posted on Jul, 8 2007 @ 10:48 AM
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I think the title of this thread is all wrong.

Jesus Christ is not Horus - Jesus Christ is the SUN GOD.

Horus for Egyptians was the SUN and the similarities between J.C. and Horus are all connected with simple rules of Astronomy. On the 25th of December something special happens - it is called the WINTER SOLSTICE and at that time, the sun is at its lowest point for 3 days from 22-25 of December it is born again and starts to arise again and the days get slowly longer. That is all to it. What's up with those 3 kings? The 3 kings are simply 3 stars in Orion's belt, which point exactly to the place, where the sun shall rise on the morning of 25th of December. And the same goes for all SUN-GOD deities, for almost all cultures from Persia, India, Greece, Rome, Scandinavia etc. Everybody worshiped the sun once upon a time - but they also knew a lot about stars. So it is nothing new - just with a different storyline, but the basis for it is a copy/paste version of several Sun-God-Myths of our civilization. Yes Jesus Christ is Horus. And Mithra. And Krishna. And Dionysus. And Adonis. And Attis. And Hercules...

On the round surface of the yearly calendar, you can draw a straight line directly across the middle, cutting the circle in half - one end being the point of the winter solstice; the other end being the point of the summer solstice. Then you can draw another straight line (crossing the first one); one end of the new line being the spring equinox; the other end being the autumn equinox. You now have the starting points for each of the 4 seasons. This is referred to by all major encyclopedias and reference works, both ancient and modern, as "The Cross of the Zodiac". Thus, the life of God's 'Sun' is on "the Cross". This is why we see the round circle of the Sun on the crosses of Christian churches. The next time you pass a Christian church, look for the circle (God's Sun) on the cross.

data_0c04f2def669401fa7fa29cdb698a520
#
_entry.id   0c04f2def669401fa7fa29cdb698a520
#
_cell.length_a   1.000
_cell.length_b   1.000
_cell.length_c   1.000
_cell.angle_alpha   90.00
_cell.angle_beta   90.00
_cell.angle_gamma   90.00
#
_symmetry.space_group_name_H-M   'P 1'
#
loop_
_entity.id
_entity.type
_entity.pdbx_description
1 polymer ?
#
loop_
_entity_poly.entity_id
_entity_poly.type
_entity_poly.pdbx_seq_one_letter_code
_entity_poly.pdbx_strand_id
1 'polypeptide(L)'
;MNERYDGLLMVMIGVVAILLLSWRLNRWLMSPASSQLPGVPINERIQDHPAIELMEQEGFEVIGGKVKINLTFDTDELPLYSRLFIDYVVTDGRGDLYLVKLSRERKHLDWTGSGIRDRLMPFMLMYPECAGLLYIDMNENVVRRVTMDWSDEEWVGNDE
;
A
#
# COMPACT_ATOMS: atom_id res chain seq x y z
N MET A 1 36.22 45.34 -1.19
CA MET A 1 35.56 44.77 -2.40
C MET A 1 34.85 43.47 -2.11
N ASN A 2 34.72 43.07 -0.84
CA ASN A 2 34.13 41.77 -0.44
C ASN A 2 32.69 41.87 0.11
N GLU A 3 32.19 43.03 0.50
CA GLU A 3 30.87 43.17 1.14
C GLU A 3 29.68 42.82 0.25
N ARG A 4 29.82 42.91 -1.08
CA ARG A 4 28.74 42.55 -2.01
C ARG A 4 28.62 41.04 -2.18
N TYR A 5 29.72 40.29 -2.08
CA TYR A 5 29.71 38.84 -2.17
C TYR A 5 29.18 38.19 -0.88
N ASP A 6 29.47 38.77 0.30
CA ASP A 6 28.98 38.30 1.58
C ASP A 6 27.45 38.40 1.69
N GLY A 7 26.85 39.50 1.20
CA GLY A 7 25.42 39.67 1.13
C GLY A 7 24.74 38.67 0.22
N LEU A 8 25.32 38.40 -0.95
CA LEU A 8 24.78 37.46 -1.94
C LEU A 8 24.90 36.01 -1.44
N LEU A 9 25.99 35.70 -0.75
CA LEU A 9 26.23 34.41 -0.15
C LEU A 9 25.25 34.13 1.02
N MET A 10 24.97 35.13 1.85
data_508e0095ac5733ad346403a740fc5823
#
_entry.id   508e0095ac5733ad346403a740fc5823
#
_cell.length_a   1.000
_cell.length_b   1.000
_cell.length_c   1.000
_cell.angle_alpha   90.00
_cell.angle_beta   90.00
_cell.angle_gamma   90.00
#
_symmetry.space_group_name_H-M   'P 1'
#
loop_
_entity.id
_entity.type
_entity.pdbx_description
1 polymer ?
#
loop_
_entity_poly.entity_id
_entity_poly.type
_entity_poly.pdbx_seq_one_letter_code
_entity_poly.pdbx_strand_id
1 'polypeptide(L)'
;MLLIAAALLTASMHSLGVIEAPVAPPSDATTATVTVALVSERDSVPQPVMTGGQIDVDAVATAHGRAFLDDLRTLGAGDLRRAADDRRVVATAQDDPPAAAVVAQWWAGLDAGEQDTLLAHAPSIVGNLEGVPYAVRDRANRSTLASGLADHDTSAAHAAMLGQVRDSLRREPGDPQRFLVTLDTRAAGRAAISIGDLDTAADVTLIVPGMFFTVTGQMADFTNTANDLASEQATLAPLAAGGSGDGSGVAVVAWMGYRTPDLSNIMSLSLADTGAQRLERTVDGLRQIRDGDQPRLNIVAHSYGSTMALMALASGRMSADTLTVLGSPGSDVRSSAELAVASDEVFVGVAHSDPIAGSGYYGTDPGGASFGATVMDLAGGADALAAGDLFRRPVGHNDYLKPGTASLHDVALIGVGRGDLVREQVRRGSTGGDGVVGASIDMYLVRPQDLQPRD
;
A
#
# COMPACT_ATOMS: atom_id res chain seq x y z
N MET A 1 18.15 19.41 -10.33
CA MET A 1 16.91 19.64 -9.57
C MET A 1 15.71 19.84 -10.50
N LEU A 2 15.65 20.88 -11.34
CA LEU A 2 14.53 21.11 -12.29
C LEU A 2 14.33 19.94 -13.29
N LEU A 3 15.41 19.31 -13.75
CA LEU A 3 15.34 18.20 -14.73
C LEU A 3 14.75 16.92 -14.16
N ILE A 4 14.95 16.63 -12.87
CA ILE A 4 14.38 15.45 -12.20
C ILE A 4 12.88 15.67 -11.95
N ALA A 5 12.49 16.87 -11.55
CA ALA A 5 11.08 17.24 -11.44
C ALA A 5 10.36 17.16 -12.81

posted on Jul, 8 2007 @ 10:54 AM
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Wow!
Souljah!
That's AMAZING! I never knew that before... do you have some links that talk more about this?

PS.... oh, ok... reading over the wiki winter solstice link you gave us... a lot of information there on this... FASCINATING! I'm very interested in searching for the roots from which many of our religions came from.

[edit on 8-7-2007 by Palasheea]



posted on Jul, 8 2007 @ 11:01 AM
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Originally posted by Palasheea
Wow!
Souljah!
That's AMAZING! I never knew that before... do you have some links that talk more about this?

Well you can start with mister Jordan Maxwell:

Astro-Theology

Then again - there are a lot of links and videos posted in this thread already, and I think if you check them all out, you shall be amazed and surprised about the information you shall receive if your mind is open.



posted on Jul, 8 2007 @ 11:08 AM
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Yes! I'm very AMAZED at this information. Thanks for that other link and am reading it all over now!
Fascinating material and already it's giving me a new perspective in things!
Thanks again!